(Daily Montanan) A prominent Montana lawyer and former longtime faculty member at the Alexander Blewett III School of Law at the University of Montana had raised concerns about its leadership in 2019 in a pointed six-page letter declining an offer to stay on board.
Maylinn Smith, then co-director of the Margery Hunter Brown Indian Law Clinic, told Dean Paul Kirgis in the Feb. 2019 letter she planned to depart given his administration’s lack of support for Indian law and clinical programs, inability to harness the strengths of the school, and lack of vision for progressive programs.
“I am … troubled by the current direction the law school is headed,” Smith wrote. “Supporting an administration that vigorously advocates and promotes diversity and excellence in connection with the law school’s mission statement and strategic plan, thereby strengthening the unique educational experiences in this law school, would be an endeavor for which I might stay.”
In the letter, Smith noted she left a tenure track position at the law school six years earlier after working there since 1994, but she had agreed to stay to teach in the Indian law program. Failed searches meant she was again asked to stay “to maintain the quality of the Indian law program.”
“I have always loved working with the students, found working with the tribes rewarding, and enjoyed working with my very talented, amazingly smart and dedicated colleagues,” Smith wrote. “With the right leadership, this law school could be a progressive and innovative institution.”
Smith, currently chair of the Montana Districting and Apportionment Commission, declined to comment for this story. The Daily Montanan obtained Smith’s letter following news that students planned a walkout Tuesday after hearing, among other problems, that Kirgis and associate dean of students Sally Weaver ignored reports of a sexual predator and mishandled sexual assault allegations.
One week ago, the Daily Montanan published a story that said Kirgis and Weaver both discouraged students from taking sexual assault and harassment allegations to the Office of Equal Opportunity and Title IX, which handles such complaints on campus. Kirgis and Weaver have both denied interfering with students’ reports.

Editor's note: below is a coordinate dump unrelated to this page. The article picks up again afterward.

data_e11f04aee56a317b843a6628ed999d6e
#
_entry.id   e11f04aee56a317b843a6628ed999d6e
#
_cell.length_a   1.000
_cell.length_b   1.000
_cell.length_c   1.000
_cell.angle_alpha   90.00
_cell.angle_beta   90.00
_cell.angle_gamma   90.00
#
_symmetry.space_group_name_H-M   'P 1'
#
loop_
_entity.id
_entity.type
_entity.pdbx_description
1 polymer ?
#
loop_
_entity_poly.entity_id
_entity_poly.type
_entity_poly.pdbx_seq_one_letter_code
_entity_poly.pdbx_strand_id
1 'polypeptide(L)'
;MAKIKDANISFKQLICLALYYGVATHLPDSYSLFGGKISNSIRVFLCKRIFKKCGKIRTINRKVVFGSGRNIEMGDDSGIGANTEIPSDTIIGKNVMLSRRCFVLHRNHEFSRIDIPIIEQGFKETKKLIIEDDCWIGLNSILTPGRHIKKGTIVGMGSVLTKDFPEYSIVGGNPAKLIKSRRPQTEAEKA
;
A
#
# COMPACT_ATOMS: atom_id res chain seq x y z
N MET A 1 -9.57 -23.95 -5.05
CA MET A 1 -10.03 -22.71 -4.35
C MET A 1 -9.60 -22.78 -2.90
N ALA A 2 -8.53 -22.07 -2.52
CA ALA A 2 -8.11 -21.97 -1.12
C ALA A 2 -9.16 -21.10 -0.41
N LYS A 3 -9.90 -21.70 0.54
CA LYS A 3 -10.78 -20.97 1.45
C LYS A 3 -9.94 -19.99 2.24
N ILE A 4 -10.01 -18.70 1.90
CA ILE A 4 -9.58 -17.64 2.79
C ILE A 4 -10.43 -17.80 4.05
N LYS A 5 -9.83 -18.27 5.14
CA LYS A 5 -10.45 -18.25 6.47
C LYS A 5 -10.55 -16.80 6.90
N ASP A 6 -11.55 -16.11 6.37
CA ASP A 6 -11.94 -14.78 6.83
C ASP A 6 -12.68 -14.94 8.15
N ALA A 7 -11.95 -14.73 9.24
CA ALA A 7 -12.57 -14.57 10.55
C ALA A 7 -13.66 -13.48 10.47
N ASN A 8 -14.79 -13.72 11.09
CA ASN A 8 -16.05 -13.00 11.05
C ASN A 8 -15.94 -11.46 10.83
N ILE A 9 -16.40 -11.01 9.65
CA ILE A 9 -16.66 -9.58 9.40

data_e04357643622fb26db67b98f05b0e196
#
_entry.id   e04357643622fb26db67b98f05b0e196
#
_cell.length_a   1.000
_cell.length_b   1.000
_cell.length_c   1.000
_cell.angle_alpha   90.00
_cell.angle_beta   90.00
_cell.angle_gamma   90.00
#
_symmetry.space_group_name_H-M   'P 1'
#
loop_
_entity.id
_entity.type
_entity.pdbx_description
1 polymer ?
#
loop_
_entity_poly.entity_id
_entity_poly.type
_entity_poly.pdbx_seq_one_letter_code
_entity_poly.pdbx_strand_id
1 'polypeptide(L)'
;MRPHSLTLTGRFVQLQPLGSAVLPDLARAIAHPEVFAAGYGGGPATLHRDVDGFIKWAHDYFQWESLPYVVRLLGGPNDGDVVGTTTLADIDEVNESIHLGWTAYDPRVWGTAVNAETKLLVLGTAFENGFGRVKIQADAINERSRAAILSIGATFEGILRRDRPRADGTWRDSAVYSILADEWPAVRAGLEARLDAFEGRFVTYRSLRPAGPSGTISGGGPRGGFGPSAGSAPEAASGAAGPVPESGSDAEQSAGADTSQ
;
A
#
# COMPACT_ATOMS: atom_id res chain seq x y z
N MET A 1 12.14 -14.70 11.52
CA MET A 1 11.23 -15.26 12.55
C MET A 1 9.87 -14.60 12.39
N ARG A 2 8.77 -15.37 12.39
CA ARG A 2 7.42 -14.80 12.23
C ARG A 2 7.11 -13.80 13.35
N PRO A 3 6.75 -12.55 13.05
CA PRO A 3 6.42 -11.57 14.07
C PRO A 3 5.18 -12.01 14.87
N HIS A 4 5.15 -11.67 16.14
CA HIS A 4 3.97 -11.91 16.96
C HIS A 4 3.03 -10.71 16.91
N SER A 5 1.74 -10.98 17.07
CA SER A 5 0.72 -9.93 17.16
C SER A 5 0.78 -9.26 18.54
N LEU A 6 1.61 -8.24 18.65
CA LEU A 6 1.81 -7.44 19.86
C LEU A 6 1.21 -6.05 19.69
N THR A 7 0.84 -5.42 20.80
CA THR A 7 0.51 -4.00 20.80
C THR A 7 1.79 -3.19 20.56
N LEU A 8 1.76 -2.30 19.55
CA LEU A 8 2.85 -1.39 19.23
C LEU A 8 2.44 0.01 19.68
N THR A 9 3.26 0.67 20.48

In advance of the walkout, “concerned students” sent a letter Thursday to administrators asking them to take seriously their complaints, including sexual violence. Kirgis responded in an email Friday to the Blewett School of Law community where he said media reports made him realize shortcomings, and he apologized that especially female students did not feel they could safely raise issues at the law school.
The response from the dean prompted sharp reactions from current and former students. Jennifer Robichaud, a third-year student who has appealed a retaliation complaint against both Kirgis and Weaver, said in a Facebook post that she was calling “bulls—” on the dean’s response. Kirgis started working at UM in 2015.
“Oh, the *media reports* made him realize!” Robichaud wrote. “The multiple women reporting this to him again and again over the last year and a half didn’t quite do it for him.
“He was still unclear after an 11-month Title IX investigation. The dean wants to pretend he didn’t elevate the student at the center of the allegations to the detriment of the survivors. He wants to pretend he didn’t know. I call bulls—. He’s caught and this is damage control.”
In spring 2020, Robichaud told Kirgis a friend had been sexually assaulted by a fellow law school student; the dean told her he would take the matter to Title IX, but the Title IX director later informed Robichaud that Kirgis never stated “sexual assault” when talking about the incident, Robichaud earlier told the Daily Montanan. Kirgis said he passed on the incident to the best of his “understanding and recollection.” The Title IX director earlier declined to comment through a university spokesperson, citing the complaint is part of an open investigation.
The complaint Robichaud filed is part of a series of complaints UM hired a private firm to investigate in July 2020. Roughly one month ago, students started planning a walkout in part to show support to students, staff and faculty who are survivors of sexual assault.
Last week, the Daily Montanan published a series of stories about the allegations and ensuing investigation that took roughly 11 months, and since then, at least a couple of national law publications also have posted stories, including Above the Law last week and Monday, the ABA Journal of the American Bar Association.